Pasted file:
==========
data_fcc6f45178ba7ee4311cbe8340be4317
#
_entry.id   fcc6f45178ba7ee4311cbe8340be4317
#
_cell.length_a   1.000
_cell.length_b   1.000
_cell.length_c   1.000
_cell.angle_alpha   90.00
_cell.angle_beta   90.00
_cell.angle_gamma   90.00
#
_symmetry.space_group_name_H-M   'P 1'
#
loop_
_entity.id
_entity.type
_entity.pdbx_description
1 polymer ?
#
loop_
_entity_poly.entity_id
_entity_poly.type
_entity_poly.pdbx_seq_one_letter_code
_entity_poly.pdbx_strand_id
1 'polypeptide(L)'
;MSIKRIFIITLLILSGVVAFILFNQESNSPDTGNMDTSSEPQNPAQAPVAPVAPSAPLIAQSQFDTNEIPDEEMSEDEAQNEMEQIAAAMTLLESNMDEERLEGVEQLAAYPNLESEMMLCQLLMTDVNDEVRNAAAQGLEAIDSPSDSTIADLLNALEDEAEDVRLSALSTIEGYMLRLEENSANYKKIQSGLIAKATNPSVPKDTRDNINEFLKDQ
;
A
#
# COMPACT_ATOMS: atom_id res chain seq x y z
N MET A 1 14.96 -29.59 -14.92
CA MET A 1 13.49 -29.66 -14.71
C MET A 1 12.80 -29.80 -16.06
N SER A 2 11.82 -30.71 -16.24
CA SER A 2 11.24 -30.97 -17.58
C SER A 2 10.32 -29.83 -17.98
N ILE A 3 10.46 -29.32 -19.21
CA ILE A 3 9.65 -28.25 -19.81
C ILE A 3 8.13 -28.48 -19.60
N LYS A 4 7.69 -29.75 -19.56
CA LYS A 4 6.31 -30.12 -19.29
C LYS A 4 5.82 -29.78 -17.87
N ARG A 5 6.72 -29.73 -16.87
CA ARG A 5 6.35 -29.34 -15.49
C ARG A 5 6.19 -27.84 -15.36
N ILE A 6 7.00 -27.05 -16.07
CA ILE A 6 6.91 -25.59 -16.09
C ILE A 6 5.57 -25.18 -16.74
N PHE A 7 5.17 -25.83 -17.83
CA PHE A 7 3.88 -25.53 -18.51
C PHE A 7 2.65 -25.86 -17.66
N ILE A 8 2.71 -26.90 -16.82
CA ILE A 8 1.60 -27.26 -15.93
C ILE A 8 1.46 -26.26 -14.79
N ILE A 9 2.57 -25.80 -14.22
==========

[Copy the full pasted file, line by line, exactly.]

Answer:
data_fcc6f45178ba7ee4311cbe8340be4317
#
_entry.id   fcc6f45178ba7ee4311cbe8340be4317
#
_cell.length_a   1.000
_cell.length_b   1.000
_cell.length_c   1.000
_cell.angle_alpha   90.00
_cell.angle_beta   90.00
_cell.angle_gamma   90.00
#
_symmetry.space_group_name_H-M   'P 1'
#
loop_
_entity.id
_entity.type
_entity.pdbx_description
1 polymer ?
#
loop_
_entity_poly.entity_id
_entity_poly.type
_entity_poly.pdbx_seq_one_letter_code
_entity_poly.pdbx_strand_id
1 'polypeptide(L)'
;MSIKRIFIITLLILSGVVAFILFNQESNSPDTGNMDTSSEPQNPAQAPVAPVAPSAPLIAQSQFDTNEIPDEEMSEDEAQNEMEQIAAAMTLLESNMDEERLEGVEQLAAYPNLESEMMLCQLLMTDVNDEVRNAAAQGLEAIDSPSDSTIADLLNALEDEAEDVRLSALSTIEGYMLRLEENSANYKKIQSGLIAKATNPSVPKDTRDNINEFLKDQ
;
A
#
# COMPACT_ATOMS: atom_id res chain seq x y z
N MET A 1 14.96 -29.59 -14.92
CA MET A 1 13.49 -29.66 -14.71
C MET A 1 12.80 -29.80 -16.06
N SER A 2 11.82 -30.71 -16.24
CA SER A 2 11.24 -30.97 -17.58
C SER A 2 10.32 -29.83 -17.98
N ILE A 3 10.46 -29.32 -19.21
CA ILE A 3 9.65 -28.25 -19.81
C ILE A 3 8.13 -28.48 -19.60
N LYS A 4 7.69 -29.75 -19.56
CA LYS A 4 6.31 -30.12 -19.29
C LYS A 4 5.82 -29.78 -17.87
N ARG A 5 6.72 -29.73 -16.87
CA ARG A 5 6.35 -29.34 -15.49
C ARG A 5 6.19 -27.84 -15.36
N ILE A 6 7.00 -27.05 -16.07
CA ILE A 6 6.91 -25.59 -16.09
C ILE A 6 5.57 -25.18 -16.74
N PHE A 7 5.17 -25.83 -17.83
CA PHE A 7 3.88 -25.53 -18.51
C PHE A 7 2.65 -25.86 -17.66
N ILE A 8 2.71 -26.90 -16.82
CA ILE A 8 1.60 -27.26 -15.93
C ILE A 8 1.46 -26.26 -14.79
N ILE A 9 2.57 -25.80 -14.22